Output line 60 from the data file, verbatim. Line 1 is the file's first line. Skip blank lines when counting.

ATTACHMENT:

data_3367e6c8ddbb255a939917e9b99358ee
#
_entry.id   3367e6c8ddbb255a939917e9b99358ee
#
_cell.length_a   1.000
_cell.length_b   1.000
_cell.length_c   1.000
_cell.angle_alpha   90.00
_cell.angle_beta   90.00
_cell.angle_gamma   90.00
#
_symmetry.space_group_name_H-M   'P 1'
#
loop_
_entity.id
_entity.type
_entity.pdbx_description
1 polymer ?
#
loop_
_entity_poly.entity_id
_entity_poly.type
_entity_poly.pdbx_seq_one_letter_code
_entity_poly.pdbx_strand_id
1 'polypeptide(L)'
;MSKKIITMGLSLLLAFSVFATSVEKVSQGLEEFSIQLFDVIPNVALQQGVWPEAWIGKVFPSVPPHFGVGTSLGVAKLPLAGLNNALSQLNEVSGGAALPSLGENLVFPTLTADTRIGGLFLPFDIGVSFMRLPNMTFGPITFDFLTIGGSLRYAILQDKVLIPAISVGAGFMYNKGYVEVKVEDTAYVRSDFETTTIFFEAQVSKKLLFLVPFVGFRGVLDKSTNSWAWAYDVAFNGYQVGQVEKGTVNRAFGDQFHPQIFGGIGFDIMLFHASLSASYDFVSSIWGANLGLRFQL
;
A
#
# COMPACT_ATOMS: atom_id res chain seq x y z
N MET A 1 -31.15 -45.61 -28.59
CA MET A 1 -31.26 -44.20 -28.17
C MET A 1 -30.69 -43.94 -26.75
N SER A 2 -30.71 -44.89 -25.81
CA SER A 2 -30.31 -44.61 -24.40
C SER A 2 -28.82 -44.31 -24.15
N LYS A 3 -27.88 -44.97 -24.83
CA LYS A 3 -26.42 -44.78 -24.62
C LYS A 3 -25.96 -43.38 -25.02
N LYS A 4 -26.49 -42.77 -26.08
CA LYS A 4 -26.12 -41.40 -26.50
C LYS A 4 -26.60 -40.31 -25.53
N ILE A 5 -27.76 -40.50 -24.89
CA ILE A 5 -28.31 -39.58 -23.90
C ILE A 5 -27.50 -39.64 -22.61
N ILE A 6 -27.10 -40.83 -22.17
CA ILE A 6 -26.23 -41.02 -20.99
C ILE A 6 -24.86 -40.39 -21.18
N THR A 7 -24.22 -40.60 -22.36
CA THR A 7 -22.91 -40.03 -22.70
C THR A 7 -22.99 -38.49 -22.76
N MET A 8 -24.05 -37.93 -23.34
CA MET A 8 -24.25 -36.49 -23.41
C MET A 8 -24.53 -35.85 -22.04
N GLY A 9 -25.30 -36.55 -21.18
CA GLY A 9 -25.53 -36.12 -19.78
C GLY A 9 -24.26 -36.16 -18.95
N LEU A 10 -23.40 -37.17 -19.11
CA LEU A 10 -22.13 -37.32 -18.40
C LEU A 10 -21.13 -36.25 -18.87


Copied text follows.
C LEU A 10 -21.13 -36.25 -18.87